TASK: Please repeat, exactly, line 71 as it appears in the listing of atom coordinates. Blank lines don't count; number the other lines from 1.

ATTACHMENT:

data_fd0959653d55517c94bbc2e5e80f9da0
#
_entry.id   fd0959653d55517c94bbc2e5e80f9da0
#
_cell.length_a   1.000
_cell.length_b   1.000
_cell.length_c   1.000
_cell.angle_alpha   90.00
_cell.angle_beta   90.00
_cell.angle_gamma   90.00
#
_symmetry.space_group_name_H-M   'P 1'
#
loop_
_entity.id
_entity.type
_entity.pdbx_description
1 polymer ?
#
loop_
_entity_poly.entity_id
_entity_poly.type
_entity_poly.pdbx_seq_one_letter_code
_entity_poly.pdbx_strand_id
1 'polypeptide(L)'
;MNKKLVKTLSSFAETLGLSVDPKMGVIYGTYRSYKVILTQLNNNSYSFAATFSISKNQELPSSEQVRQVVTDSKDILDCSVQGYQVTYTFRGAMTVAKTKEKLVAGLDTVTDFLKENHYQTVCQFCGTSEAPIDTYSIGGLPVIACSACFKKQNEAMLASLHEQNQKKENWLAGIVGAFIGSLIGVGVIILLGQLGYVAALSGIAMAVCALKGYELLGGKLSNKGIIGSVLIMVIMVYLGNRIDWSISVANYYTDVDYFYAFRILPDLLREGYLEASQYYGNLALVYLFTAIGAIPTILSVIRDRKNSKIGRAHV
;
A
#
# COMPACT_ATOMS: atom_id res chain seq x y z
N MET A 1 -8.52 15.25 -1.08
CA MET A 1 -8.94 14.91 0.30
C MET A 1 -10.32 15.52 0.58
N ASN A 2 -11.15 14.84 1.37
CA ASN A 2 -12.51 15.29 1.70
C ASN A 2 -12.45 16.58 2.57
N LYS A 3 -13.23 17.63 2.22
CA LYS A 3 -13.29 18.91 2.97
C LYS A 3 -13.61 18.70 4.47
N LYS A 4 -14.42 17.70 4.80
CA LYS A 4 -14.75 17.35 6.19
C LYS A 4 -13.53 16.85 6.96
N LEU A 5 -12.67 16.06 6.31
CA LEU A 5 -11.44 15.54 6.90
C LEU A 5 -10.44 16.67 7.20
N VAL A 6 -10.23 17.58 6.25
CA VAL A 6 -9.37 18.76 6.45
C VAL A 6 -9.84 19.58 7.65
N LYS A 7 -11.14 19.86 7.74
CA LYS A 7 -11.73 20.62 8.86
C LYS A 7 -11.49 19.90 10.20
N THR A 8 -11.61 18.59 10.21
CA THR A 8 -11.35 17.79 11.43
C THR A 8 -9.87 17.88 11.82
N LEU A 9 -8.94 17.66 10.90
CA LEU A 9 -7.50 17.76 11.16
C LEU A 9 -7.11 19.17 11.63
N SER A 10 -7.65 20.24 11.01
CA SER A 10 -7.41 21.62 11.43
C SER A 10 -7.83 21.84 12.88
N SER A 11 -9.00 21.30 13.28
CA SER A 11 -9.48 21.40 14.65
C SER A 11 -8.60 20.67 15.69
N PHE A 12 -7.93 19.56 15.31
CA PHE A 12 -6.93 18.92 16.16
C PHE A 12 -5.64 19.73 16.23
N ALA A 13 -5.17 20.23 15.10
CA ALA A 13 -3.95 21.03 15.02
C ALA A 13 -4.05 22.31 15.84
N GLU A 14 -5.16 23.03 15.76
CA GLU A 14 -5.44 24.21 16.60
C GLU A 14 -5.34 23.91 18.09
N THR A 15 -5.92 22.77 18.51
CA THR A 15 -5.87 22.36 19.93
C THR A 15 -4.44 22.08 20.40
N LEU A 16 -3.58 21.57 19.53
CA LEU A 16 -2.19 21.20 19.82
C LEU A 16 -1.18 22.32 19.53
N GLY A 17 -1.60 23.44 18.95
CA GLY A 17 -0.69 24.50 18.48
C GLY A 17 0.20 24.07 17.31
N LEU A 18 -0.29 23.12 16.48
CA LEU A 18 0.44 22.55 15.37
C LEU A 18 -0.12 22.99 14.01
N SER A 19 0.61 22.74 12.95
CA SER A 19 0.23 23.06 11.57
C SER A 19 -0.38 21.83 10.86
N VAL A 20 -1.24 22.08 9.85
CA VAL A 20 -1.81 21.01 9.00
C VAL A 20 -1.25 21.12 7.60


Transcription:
CA GLU A 14 -5.44 24.21 16.60